“You and I, we could have an adventure!”
All cinema should be an emotional rollercoaster; you sit yourself down and hope to be taken on the highs & lows of a journey. This film certainly is an emotional ride of sorts, but less rollercoaster and more helter skelter. It starts off well enough, with 15 minutes of inoffensive set-up; a 1960s Hollywood starlet whose star faded long ago (Joan Collins) recruits a shy & retiring woman trapped in an unhappy marriage (Pauline Collins) to help her get to her ex-lover’s funeral, with the hope of meeting old friends and making a career comeback. It’s not particularly original but it’s done reasonably well nevertheless. Things then start to go downhill as they ‘escape’ to France, then going on a road trip to the funeral that involves various odd/unusual/farcical encounters, before reaching the funeral and various situations occur. By the time the end credits (finally!) roll you end up feeling a bit nauseous that you wasted 104 minutes when there’s so much good stuff at the cinema right now.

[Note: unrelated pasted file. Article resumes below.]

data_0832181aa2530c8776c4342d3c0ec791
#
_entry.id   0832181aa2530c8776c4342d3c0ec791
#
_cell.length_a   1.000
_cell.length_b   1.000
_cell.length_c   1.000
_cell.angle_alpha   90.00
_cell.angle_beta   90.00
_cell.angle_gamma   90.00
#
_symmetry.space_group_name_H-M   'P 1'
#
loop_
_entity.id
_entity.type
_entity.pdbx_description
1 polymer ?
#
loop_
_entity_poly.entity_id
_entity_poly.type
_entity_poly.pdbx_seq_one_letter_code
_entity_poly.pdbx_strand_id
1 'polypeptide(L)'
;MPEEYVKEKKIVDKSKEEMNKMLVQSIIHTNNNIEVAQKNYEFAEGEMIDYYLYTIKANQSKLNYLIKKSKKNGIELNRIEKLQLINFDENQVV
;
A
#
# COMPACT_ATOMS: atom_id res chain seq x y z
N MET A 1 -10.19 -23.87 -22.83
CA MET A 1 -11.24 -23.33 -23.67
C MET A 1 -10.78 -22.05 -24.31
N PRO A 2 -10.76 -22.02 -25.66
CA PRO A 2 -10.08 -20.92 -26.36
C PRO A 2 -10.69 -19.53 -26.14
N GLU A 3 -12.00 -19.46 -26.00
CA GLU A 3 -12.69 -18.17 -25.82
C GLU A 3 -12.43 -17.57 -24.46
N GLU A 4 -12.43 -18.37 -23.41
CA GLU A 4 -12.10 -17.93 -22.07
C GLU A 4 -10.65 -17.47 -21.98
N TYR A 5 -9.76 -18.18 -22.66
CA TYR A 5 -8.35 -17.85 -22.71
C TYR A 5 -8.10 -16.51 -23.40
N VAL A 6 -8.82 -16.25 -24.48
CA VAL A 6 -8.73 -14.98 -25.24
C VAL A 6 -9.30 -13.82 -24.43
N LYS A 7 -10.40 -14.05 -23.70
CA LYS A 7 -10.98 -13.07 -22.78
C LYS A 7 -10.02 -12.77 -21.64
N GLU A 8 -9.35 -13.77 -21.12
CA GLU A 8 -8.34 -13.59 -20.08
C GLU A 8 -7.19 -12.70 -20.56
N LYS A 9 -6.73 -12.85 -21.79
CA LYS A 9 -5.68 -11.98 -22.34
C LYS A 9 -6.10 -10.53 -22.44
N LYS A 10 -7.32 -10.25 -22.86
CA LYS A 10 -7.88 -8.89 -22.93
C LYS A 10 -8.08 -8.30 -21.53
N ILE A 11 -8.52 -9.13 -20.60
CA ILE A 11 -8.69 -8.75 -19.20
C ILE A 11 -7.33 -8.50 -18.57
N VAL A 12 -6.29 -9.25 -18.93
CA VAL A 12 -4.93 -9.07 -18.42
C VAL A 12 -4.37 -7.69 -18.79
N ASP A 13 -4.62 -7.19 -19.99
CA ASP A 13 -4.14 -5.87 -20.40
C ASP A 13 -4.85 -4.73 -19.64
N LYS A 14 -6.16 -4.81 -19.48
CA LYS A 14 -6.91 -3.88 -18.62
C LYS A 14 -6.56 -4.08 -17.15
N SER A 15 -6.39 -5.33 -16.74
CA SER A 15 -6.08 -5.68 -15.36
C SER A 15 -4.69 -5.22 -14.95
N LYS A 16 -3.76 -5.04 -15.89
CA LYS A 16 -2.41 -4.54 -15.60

The running time is far too long for starters. The concept – which could have been a nice one-off 60 minute drama or a 30 minute mini-series – gets far too drawn out and descends into painful levels of ridiculous stupidity. Yes, cinema should be about escapism and things that might not necessarily happen in our day-to-day lives. What it shouldn’t be is cliche-ridden, convoluted and lazily written episodic plot points which defy all logic and go nowhere. During the final half hour of the film, when things get really absurd, the audience goodwill has run out & any emotional payoff has been lost. The trailer presents the film as being a humorous and lighthearted road trip buddy movie. Instead the film becomes preoccupied with poorly written sketches of pathos that add nothing and take away everything.
A real slog to watch with very little to redeem it.
‘The Time of Their Lives’ opens in UK cinemas on 10th March.
Year: 2017 Runtime:104 minutes Dir: Roger Goldby